Sunday, September 04, 2022

Fantasia 2022.19: "Love You, Mama", The Protector, Convenience Story, and Alienoid

Monday, the third week. I'm not saying it was just the locals and me at this point, but it was getting close.

Somehow got out of work early enough to make a 12:30pm show in de Seve, which apparently had filmmakers and other guests for its first show, because it's small and Canadian and when you get into Fantasia, it's a big deal. I wonder if I'd have liked The Protector more if I'd seen it with them there or if I'd have just felt worse for not really digging it. Anyway, I clearly had more hope than I did for Sharp Stick, where I apparently figured I"d be better off grabbing groceries or something, passing on a second chance to see Lena Dunham's new film without even the fig leaf of something I'd rather see more playing against it.

It still made for a fun night in Hall, though:

Welcome Convenience Story writer/director Satoshi Miki, actress Eri Fuse, and writer Mark Schilling for the first of two nights with Miki & Fuse having a movie to show. This particular project apparently started with Schilling, who reviews movies for the English-language edition of The Japan Times, and like many found himself kind of at a loss during Covid, as things got shut down and there wasn't much for him to do. As he and Miki described it, the local convenience store - or a "konbini" with a long O, as they are called in Japan - sort of became the way he and many others would pass along word to the neighbors that they were okay, with it worth noting that though they are a relatively recent import to Japan, konbini have arguably reached their ideal form there, just filled with any momentary or daily need, right down to a spare pair of underpants.

Miki, eventually, ran with that in a bizarre direction, warning the audience that what they were about to see didn't make a whole lot of sense. I've talked about a certain sort of gentle surrealism in Japanese movies a fair amount lately, not necessarily because I've seen more of it, but because it seems to fit the time, when the world doesn't make sense and you need to both acknowledge it and move through it.

It was, also, a very fun Q&A. From the sound of it, Miki knows just enough English to have a head start as he's getting a translation and have some confidence about how jokes will land, and he seemed to enjoy that folks were watching his goofy comedy closely enough to have questions about details. Q&As for foreign-language comedies or light entertainment can often get bogged down into a weird sort of formality, but that didn't really happen here.

After that, it was back in line for Alienoid, and I'm really sorry that I didn't get this far before/while it was playing in Boston, because it's a hoot and certainly as much big summer movie fun as anything else out in the late part of the season. Hopefully Well Go puts it out on disc (maybe even one of those fancy 4K UHD ones!) in plenty of time for the sequel that folks were hoping for right away.

Next up: The festival's penultimate day, with Yaya e Lennie - The Walking Liberty, What to Do with the Dead Kaiju?, and The Killer.

"Love You, Mama"

* * ¾ (out of four)
Seen 1 August 2022 in Salle J.A. De Sève (Fantasia Festival, digital)

It's kind of amusing that filmmaker Alexandra Magistro has apparently spent the last few years as Mike Flanagan's assistant, since so much of his output has been about people either unable to process grief or doing so only through the influence of the supernatural; that's one hundred percent what is going on here, with Madeleine Arthur's Rachel packing for what is apparently a short but momentous move - from her childhood bedroom to the house's finished basement - but can't do it; her father (Matt Biedel) recently died in an accident and she's terrified that she or her mother (Samantha Sloyan) might be next.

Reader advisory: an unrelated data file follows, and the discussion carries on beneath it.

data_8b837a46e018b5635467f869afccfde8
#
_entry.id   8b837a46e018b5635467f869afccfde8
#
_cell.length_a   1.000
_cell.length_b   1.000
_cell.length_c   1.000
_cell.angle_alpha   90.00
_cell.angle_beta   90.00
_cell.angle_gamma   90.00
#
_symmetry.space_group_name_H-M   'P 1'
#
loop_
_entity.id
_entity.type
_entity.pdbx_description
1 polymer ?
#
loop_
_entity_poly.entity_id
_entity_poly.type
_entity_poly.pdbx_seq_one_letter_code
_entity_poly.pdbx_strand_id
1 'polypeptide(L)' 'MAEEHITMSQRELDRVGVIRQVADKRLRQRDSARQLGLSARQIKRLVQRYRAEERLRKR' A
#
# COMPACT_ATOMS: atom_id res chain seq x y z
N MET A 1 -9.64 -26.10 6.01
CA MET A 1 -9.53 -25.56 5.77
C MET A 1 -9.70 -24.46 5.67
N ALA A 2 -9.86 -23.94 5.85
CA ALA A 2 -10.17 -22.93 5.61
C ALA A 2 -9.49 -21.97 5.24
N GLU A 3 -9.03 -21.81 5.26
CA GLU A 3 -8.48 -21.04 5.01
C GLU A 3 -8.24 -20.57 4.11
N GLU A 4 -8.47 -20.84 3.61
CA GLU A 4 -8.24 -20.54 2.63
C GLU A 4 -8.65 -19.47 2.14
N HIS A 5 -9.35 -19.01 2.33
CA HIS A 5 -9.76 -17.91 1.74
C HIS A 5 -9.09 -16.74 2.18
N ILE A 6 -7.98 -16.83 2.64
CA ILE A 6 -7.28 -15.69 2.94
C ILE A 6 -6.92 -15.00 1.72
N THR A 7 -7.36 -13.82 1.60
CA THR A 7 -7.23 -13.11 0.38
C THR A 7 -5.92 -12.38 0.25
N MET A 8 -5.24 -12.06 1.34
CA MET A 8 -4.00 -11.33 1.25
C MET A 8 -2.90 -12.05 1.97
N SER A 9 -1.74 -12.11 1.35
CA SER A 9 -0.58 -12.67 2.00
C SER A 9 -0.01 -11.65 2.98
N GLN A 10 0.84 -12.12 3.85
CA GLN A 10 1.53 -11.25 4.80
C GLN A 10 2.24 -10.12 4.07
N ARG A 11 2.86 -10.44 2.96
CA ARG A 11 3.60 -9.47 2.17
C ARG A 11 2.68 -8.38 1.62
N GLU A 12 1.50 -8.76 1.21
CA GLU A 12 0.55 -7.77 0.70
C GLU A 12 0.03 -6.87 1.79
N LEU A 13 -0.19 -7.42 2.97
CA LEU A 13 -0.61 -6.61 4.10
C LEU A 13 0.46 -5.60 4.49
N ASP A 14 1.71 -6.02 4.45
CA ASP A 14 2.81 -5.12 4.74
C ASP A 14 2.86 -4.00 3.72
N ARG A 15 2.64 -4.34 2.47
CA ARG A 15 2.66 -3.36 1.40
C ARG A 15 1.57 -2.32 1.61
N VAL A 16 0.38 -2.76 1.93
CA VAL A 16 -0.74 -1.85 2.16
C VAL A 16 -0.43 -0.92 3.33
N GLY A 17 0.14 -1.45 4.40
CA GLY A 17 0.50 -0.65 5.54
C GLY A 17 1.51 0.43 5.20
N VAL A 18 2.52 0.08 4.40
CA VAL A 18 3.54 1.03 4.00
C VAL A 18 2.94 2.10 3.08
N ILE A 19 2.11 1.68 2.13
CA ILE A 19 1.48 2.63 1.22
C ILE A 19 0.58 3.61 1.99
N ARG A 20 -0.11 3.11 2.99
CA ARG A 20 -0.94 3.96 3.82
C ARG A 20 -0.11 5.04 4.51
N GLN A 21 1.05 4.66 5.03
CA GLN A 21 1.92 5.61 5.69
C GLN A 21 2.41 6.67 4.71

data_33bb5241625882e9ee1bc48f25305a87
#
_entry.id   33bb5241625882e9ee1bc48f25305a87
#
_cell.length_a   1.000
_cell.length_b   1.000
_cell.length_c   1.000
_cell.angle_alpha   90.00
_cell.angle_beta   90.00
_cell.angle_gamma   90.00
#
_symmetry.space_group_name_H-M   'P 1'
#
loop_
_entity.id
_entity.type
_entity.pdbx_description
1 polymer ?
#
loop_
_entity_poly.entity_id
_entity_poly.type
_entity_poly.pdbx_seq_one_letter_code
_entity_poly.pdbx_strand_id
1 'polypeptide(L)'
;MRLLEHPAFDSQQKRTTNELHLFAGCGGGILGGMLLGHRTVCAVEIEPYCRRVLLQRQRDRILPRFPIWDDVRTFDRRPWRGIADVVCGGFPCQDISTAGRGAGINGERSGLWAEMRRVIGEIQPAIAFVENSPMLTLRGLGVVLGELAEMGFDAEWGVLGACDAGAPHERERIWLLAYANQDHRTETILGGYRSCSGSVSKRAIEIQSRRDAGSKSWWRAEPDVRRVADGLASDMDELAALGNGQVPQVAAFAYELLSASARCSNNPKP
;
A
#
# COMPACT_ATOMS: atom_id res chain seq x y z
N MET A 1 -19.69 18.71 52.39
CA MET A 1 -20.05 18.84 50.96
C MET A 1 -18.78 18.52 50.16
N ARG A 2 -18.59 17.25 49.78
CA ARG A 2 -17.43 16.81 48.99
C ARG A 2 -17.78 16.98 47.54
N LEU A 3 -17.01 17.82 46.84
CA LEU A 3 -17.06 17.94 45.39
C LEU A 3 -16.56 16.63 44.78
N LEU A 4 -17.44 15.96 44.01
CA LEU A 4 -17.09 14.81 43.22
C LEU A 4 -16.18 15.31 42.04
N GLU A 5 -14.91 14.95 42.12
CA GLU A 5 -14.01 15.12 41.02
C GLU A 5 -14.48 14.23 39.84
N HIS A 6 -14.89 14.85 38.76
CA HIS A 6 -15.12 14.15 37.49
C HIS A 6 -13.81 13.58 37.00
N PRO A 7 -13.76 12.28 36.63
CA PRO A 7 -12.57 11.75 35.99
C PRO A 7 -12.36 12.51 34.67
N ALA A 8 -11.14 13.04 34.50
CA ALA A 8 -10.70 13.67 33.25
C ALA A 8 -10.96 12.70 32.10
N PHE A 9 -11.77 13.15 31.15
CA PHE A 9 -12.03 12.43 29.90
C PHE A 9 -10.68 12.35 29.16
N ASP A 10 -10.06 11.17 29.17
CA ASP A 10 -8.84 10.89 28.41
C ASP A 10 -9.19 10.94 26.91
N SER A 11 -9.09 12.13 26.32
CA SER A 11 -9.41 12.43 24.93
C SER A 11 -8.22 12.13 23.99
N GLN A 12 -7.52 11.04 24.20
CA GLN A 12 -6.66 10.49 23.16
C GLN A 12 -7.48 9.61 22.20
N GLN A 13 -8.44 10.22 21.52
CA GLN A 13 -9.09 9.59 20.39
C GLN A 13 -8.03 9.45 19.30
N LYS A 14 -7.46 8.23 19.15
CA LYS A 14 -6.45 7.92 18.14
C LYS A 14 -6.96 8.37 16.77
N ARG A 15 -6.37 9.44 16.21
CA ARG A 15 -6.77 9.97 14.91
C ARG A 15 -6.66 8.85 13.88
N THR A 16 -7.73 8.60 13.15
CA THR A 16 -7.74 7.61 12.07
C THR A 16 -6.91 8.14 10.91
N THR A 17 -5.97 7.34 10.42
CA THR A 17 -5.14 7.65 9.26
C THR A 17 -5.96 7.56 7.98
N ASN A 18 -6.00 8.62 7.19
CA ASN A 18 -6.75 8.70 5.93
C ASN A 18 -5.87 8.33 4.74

Interestingly enough, Flanagan is credited as the editor on IMDB, a bit surprising because this short is twenty minutes long and doesn't exactly have that much going on. I try not to be a minimalist or crank about wanting the minimum running time and not one second more, neither the slow revelation of why Rachel is so traumatized or the repetition of it appears to do that much to flesh out the depth of her despair, mostly hitting the same points repeatedly The repetition probably makes the performances seem a bit more one-note than they actually are; everybody is perfectly decent but doesn't have a whole lot more to show you after ten minutes or so, at least until the finale.

One thing I'm curious about is how of-the-moment it's meant to be; my notes initially presumed that the father died from covid and I was mildly surprised to see that not be the case. It kind of changes the whole feel of the thing, because the mother-daughter arguments hit differently depending on whether they're inspired by something almost totally random and a virulent disease, and the fact that the media has more or less erased overt representation of covid makes it trickier, because one can't help but apply that lived experience to what one sees. It makes "Love You, Mama" fine when taken at face value, but maybe something else when it links to other things in a viewer's head.

The Protector '22

* * (out of four)
Seen 1 August 2022 in Salle J.A. De Sève (Fantasia Festival, digital)

The Protector is not a particularly good movie, but it's the sort where one can see the better movie everyone involved could make with this if they were more seasoned or had more resources and time to work with. There's a fair enough idea at the center, but the movie feels like a first draft, just getting everything down with the idea that the sketchier bits will be fleshed out in later revisions. Unfortunately, the second pass or on-set chemistry that would solidify the film does not seem to have arrived.

After a brief flashback, it introduces 21-year-old Evelyn (Chelsea Clark), recently released on probation after ten years in juvenile (and presumably adult) detainment. Keeping her nose clean for a year should be easy; she's got regular appointments with therapist Dr. Flora (Rebecca Jenkins) and a job arranged for her at the local deli/bakery/diner, located in the town of Wilfrid, which hasn't had an actual crime reported in ten years. Sheriff Gordon (Andrew Gillies) is always stopping in to make sure she knows they're watching to make sure she doesn't break that streak. But as she nears the end of her probation, more and more is starting to seem not right: The strange book about a mythic "Protector" left outside her door as an apparent birthday present, the strangely high percentage of her first dates that are no-shows, and the fact that this ten-year lack of criminality comes after the "Bigfoot Murders", where dozens of miscreants were all killed practically overnight.